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  1. #1
    I Fought The Lawn
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    Paumanok Path: 125 miles. Legends and myths disspelled; Epic trail or waste of time?

    Everyone, get in here.

    Let's talk a minute about Paumanok.

    We seem to have "125 miles" of charted terrain that is oft mentioned in the hushed tones of club meetings and in the late hours of bar room and bike shop braggartry.

    So, there have been hikers (and one runner) who have done the whole thing. I want to know, have any of us brave souls attempted this undertaking? This is definitely a multi-day outing, will the hairy-chested men (and women) of Long Island speak up about it? If we have this pristine trail network at our disposal, why arent we seeing more posts or events about it?

    Is this a true undiscovered epic, of a cross-country ride that traverses every geological feature of the most densely populated island in the continental United States? Or could this be our suburban legend, of an ancient Native American roadway from time immemorial that in today's world is plagued with land-access issues and is virtually impassable?

    Discuss.
    '13 Cannondale F29
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  2. #2
    mtbr member
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    I'm not totally sure about access but have done much searching and have stumbled upon some maps and route descriptions. I have been studying this for some time and since my map reading skills are poor at best I have relied on reading the trail descriptions. Now do know that when you reach the Southhampton area is where it gets tricky. I would love to try this epic ride, and I hope to do it in the near future.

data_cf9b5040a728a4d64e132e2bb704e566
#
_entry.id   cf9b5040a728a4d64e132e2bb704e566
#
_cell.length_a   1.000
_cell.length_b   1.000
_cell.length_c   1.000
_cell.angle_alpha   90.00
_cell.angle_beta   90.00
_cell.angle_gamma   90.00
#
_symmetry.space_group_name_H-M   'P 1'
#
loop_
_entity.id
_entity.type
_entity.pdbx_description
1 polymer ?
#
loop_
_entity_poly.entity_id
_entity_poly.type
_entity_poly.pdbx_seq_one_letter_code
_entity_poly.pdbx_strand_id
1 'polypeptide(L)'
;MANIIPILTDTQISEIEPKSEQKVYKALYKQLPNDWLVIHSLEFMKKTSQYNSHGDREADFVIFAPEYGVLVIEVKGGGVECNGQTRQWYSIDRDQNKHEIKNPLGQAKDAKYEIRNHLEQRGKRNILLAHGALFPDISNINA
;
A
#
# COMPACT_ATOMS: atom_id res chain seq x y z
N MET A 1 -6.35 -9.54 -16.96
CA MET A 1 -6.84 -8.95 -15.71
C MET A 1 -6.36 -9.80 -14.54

3. #3
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    Hello Hired Wrench. I am "the runner" you mentioned above. Yes, there is a Paumanok Path, and yes, it is 125 miles long. It is a combination of dirt, wood chips, sand, gravel, and road, but is about...80% dirt. Not too rooty either. The problem with riding the Path is that there are, I think, five or six sections of the trail--that you can't "go around"--that are privately held or owned and the owners do NOT want bikes in there. To let it "be" a full (contiguous) trail, the trail groups (?) agreed to put the signs up. There are actually signs in some of these sections that mention "foot traffic only" and "no bicycles." It made it much slower to map the course out b/c we'd actually walk the bikes through there and some of these sections were a mile long as I recall. So, the short answer is that bikes can't really ride the path. And just so you know, it is believed to be on Native paths, at least in parts. It's a very nice trail, though there are ticks galore in there. If you go in there during the summer, you will be royally screwed. On one run that I did with a buddy about 5 years ago, we finished, sat down, and noticed them. We almost had a conniption. Combined, we had over 120 ticks on us. We just sat there for 10 or 15 minutes and just pulled them off one by one. We had been in the woods only 6 hours and only slowed to a walk to pee a few times. Anyway, you were right: land-access issues for bikes. Fine for feet.

  4. #4
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    I have ridden many sections of that trail over the years. Its okay, takes 2 days to do the whole thing.

    Start in Rocky Point, ride to West Hampton the first day, finish the second day and take the train back to Patchouge

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